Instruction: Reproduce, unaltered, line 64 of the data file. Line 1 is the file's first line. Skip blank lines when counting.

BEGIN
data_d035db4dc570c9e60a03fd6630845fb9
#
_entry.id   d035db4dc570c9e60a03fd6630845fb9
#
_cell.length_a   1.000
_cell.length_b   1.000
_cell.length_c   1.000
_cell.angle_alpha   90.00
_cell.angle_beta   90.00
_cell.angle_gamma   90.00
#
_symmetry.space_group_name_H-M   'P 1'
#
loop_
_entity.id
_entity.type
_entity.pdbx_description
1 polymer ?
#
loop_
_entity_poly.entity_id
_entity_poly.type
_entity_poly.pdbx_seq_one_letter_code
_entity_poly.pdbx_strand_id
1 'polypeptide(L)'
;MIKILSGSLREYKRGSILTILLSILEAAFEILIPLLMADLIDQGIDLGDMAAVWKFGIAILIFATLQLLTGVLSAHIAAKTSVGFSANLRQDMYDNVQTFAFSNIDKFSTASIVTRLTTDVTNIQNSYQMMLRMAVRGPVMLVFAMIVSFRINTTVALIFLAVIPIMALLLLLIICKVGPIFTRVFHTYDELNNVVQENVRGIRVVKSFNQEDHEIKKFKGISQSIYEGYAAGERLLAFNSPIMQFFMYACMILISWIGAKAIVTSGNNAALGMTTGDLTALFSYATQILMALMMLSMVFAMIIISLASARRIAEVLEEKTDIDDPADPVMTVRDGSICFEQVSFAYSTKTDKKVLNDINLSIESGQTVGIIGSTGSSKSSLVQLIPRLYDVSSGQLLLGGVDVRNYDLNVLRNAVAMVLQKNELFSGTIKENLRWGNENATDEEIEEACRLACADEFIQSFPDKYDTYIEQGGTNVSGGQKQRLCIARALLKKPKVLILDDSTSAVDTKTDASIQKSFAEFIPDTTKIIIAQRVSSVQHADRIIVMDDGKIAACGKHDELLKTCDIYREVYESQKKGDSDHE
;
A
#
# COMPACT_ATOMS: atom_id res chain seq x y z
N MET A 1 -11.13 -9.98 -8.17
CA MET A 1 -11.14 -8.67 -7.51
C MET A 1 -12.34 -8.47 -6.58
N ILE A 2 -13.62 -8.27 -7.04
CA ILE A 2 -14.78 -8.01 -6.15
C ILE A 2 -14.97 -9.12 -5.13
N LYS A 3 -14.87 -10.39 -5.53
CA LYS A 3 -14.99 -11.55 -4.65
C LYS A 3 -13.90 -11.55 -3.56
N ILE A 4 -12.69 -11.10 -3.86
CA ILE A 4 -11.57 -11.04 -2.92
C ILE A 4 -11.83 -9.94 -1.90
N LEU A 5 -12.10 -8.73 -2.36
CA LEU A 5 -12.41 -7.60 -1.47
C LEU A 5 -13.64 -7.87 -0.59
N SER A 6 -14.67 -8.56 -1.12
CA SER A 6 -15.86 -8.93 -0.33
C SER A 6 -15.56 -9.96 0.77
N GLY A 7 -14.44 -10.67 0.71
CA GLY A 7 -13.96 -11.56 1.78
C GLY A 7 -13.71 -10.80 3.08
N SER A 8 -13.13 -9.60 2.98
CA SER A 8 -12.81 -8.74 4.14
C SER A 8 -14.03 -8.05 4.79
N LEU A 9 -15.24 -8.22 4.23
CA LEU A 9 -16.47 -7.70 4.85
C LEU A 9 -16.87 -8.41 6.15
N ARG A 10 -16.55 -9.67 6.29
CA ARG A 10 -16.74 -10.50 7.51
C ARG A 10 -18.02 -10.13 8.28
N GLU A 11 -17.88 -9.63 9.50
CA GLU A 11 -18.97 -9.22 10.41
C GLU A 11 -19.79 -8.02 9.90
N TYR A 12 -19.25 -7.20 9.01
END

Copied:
N TYR A 12 -19.25 -7.20 9.01